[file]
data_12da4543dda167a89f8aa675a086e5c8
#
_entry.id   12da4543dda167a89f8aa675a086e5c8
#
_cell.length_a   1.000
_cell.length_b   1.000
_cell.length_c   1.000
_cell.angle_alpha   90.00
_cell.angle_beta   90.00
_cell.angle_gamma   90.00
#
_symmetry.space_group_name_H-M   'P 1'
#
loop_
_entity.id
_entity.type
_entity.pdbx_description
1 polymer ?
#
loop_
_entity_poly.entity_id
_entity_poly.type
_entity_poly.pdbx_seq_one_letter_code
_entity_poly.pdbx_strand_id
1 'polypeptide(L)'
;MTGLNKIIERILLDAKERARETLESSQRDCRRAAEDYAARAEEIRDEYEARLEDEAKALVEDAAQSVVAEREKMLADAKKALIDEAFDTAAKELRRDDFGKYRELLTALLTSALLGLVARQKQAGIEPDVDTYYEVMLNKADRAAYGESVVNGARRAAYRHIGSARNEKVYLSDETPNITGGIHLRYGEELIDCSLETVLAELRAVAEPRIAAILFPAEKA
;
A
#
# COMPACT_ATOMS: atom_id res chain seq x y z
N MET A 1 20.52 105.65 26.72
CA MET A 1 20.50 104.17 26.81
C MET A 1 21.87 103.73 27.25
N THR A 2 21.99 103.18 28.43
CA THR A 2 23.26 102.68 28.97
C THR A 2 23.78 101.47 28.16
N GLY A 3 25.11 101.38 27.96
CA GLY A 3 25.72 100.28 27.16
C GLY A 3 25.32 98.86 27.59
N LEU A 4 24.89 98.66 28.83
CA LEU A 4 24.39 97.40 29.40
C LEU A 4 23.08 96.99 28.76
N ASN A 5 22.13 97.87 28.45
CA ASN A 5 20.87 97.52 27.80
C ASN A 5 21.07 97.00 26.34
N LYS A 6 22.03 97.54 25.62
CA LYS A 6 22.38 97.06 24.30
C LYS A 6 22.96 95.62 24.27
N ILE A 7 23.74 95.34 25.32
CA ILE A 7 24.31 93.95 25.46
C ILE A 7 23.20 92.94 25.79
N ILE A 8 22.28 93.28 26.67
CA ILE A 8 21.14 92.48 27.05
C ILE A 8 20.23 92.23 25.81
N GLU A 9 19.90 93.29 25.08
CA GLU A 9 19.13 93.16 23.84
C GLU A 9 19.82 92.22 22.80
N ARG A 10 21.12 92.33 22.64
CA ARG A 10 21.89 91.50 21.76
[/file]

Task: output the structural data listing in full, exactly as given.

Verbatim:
data_12da4543dda167a89f8aa675a086e5c8
#
_entry.id   12da4543dda167a89f8aa675a086e5c8
#
_cell.length_a   1.000
_cell.length_b   1.000
_cell.length_c   1.000
_cell.angle_alpha   90.00
_cell.angle_beta   90.00
_cell.angle_gamma   90.00
#
_symmetry.space_group_name_H-M   'P 1'
#
loop_
_entity.id
_entity.type
_entity.pdbx_description
1 polymer ?
#
loop_
_entity_poly.entity_id
_entity_poly.type
_entity_poly.pdbx_seq_one_letter_code
_entity_poly.pdbx_strand_id
1 'polypeptide(L)'
;MTGLNKIIERILLDAKERARETLESSQRDCRRAAEDYAARAEEIRDEYEARLEDEAKALVEDAAQSVVAEREKMLADAKKALIDEAFDTAAKELRRDDFGKYRELLTALLTSALLGLVARQKQAGIEPDVDTYYEVMLNKADRAAYGESVVNGARRAAYRHIGSARNEKVYLSDETPNITGGIHLRYGEELIDCSLETVLAELRAVAEPRIAAILFPAEKA
;
A
#
# COMPACT_ATOMS: atom_id res chain seq x y z
N MET A 1 20.52 105.65 26.72
CA MET A 1 20.50 104.17 26.81
C MET A 1 21.87 103.73 27.25
N THR A 2 21.99 103.18 28.43
CA THR A 2 23.26 102.68 28.97
C THR A 2 23.78 101.47 28.16
N GLY A 3 25.11 101.38 27.96
CA GLY A 3 25.72 100.28 27.16
C GLY A 3 25.32 98.86 27.59
N LEU A 4 24.89 98.66 28.83
CA LEU A 4 24.39 97.40 29.40
C LEU A 4 23.08 96.99 28.76
N ASN A 5 22.13 97.87 28.45
CA ASN A 5 20.87 97.52 27.80
C ASN A 5 21.07 97.00 26.34
N LYS A 6 22.03 97.54 25.62
CA LYS A 6 22.38 97.06 24.30
C LYS A 6 22.96 95.62 24.27
N ILE A 7 23.74 95.34 25.32
CA ILE A 7 24.31 93.95 25.46
C ILE A 7 23.20 92.94 25.79
N ILE A 8 22.28 93.28 26.67
CA ILE A 8 21.14 92.48 27.05
C ILE A 8 20.23 92.23 25.81
N GLU A 9 19.90 93.29 25.08
CA GLU A 9 19.13 93.16 23.84
C GLU A 9 19.82 92.22 22.80
N ARG A 10 21.12 92.33 22.64
CA ARG A 10 21.89 91.50 21.76